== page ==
RHYS BOWEN: Today I am celebrating the publication of a Molly Murphy Christmas book called AWAY IN A MANGER. This book is in addition to my regular Molly book that will come out next March. Yes, I wrote three books in the last twelve months. Crazy, I know.
One of the things I liked most about writing a Christmas story was the chance to relive an old fashioned Christmas. Have you noticed how hard we try these days to make Christmas special? Decorations appear in the stores right after the back-to-school sale these days. I see people buying new decorations even though I’m sure they must already have plenty. In about a week’s time we’ll start on the TV Christmas specials—Rudolf and Frosty and all the old favorites. And of course we’ll all fight to buy our Christmas gifts on Black Friday, won’t we? Actually not me. I do my shopping online these days.
I think one of the reasons we try so hard is that we want something that doesn’t exist any more. We want that perfect holiday from the Christmas cards—the cottage in the snow with the sleigh bells and the smells of baking and the family gathered around the fire, children with faces aglow as they await Santa Claus. And the harder we try to capture that feeling, the more elusive it becomes. I know I’ve tried hard enough. One year a German friend was bemoaning how commercial Christmas is in the States and how she longed for that simple snowy celebration from her youth in Europe. Why don’t we rent a house in the mountains for Christmas, she suggested. So we did. Horribly expensive but we wanted to give our children the taste of an old fashioned Christmas. When we arrived it looked just like a Christmas card scene. Snow heavy on the roof and the surrounding pine trees. The smell of wood smoke in the air. The next morning we took the children skiing. And mid way through the morning the snow turned to rain. And it rained and it rained. It washed away the snow and kept on raining—too hard for the kids to play outside. We were stuck in a cabin with no TV and six stir-crazy children. So much for the perfect Christmas!
One year when the children were grown we decided we would forget commercialism and give only home-made gifts. We all worked on them secretly—the candles and fleece pillows and bead necklaces and brownies. Then we exchanged these gifts and tried to be delighted and excited. Then someone cracked and said, “I did actually go out and buy a little something for everyone, just in case.” And it turned out everyone had done the same.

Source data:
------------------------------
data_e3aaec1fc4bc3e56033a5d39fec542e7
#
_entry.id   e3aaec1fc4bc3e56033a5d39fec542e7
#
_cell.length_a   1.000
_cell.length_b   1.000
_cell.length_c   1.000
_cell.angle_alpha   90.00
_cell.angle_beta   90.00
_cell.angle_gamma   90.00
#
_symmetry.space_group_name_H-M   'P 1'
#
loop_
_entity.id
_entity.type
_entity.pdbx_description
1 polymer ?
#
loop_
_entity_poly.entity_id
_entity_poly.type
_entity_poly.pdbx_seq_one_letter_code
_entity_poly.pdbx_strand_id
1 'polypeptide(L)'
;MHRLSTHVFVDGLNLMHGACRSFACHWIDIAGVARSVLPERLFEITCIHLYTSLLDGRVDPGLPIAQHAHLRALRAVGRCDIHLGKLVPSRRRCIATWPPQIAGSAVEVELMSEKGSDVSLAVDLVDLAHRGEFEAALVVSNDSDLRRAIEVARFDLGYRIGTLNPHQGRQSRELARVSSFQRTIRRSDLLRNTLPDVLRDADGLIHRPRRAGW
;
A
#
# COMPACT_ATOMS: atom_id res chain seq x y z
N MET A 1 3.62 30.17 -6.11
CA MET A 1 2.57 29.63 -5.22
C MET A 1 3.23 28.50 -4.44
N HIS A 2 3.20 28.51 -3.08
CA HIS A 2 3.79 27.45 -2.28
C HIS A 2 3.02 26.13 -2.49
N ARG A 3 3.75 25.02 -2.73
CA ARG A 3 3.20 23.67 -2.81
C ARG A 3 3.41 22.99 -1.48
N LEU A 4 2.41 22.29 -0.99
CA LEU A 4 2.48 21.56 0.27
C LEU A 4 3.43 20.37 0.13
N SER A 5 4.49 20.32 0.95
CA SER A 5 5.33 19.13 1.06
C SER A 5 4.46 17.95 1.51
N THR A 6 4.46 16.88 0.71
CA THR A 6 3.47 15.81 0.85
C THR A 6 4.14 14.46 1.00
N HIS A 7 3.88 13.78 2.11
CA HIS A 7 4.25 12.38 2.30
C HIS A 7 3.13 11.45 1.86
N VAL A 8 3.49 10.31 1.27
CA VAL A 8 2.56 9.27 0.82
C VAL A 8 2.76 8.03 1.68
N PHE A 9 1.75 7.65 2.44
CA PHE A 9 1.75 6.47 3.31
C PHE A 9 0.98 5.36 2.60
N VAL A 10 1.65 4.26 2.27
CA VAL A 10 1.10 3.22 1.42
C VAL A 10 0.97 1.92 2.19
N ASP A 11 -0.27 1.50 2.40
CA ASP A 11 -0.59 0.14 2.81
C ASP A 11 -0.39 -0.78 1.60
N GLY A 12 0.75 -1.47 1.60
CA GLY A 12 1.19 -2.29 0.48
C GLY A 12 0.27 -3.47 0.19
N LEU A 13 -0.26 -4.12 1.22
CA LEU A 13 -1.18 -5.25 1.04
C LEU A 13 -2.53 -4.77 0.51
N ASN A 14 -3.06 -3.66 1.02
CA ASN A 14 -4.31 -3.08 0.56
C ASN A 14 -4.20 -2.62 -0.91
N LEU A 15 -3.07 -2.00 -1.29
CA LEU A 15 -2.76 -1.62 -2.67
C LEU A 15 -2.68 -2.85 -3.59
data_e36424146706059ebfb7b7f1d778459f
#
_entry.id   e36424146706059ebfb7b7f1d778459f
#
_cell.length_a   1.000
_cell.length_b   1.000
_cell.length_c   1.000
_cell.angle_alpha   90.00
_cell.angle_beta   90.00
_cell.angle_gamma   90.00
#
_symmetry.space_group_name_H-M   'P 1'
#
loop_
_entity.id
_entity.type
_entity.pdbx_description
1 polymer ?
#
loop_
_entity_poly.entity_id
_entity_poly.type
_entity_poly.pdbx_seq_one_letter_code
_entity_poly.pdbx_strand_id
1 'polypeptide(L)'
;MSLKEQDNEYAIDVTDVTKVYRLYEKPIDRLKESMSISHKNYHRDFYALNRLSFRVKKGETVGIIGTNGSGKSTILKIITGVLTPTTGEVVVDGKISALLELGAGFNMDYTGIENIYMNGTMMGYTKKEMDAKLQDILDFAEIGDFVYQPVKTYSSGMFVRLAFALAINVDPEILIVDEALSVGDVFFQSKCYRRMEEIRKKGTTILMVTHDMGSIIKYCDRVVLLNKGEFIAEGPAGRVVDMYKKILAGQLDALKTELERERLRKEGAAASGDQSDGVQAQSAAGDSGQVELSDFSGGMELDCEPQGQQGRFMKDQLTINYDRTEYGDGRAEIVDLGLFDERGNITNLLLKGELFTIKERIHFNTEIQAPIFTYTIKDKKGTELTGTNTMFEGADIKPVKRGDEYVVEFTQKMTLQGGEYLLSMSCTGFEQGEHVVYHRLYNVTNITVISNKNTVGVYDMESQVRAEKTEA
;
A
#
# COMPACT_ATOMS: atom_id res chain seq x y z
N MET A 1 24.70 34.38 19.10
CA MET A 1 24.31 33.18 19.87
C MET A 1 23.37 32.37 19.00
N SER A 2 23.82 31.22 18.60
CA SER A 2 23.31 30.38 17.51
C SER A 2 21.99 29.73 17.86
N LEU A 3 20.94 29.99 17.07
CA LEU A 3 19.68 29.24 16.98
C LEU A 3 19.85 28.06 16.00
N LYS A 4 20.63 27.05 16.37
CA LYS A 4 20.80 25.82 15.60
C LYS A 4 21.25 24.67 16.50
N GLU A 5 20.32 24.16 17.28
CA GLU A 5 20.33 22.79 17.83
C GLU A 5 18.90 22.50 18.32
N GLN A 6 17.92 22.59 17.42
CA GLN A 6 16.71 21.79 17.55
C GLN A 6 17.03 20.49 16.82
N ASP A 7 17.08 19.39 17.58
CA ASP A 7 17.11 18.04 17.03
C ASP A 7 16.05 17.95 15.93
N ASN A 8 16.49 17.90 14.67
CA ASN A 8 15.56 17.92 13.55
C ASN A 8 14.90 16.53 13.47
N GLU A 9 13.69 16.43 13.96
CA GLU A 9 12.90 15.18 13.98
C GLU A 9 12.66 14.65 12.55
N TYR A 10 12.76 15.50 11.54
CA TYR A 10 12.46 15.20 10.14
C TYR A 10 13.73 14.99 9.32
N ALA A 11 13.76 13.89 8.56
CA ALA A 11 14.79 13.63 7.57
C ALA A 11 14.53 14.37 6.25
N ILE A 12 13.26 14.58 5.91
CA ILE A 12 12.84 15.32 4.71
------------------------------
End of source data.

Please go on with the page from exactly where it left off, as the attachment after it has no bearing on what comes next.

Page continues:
The closest I’ve come to the old fashioned Christmas was when John and I took a Christmas market cruise up the Danube river, stopping at all the little towns with their markets in the main square. The booths were strung with lights and the air was full of good smells—gingerbread and sausages and mulled wine. There were wooden ornaments and toys and children, bundled against the cold, stared in wonder. I loved it. John not so much. “How many angels do you need to look at?” he’d complain.
When I think back to the Christmas of my childhood it was really so simple. My main presents were a sweater, a long playing record (remember those?), a pair of boots, a book. But it was the one time in the year that we had turkey and tangerines and we pulled crackers and sat around the fire and played silly party games like charades. I try to recreate that feeling with my own family but the truth is that we have too much the rest of the year. Turkey isn’t a treat. We have plenty to eat every day. We go out and buy a new sweater when we need one. It was the simplicity the rest of the year that made the holiday season so special. In times of plenty what is there to look forward to?
This may be one of the reasons that Christmas books have become so popular. A chance to step back in time to enjoy the old fashioned Christmas without the commercialism. In Away in a Manger we see Molly baking and taking her little son to see Macy’s department store windows. When they see a beggar child singing with the voice of an angel Molly’s ward is convinced she is an angel come down for Christmas. But finding out who she really is and why she speaks so nicely with an English accent will take Molly from the dangers of the dockland to the highest levels of New York society.
I hope you enjoy Away in a Manger. Maybe you’ll find some suggestions for your celebration this year. I’ll be giving away a signed copy to one lucky commented today. My early Christmas gift to you. And if you didn’t have the chance to read my earlier Christmas book, The Twelve Clues of Christmas, it will be a Book Bub special for most of December. Enjoy.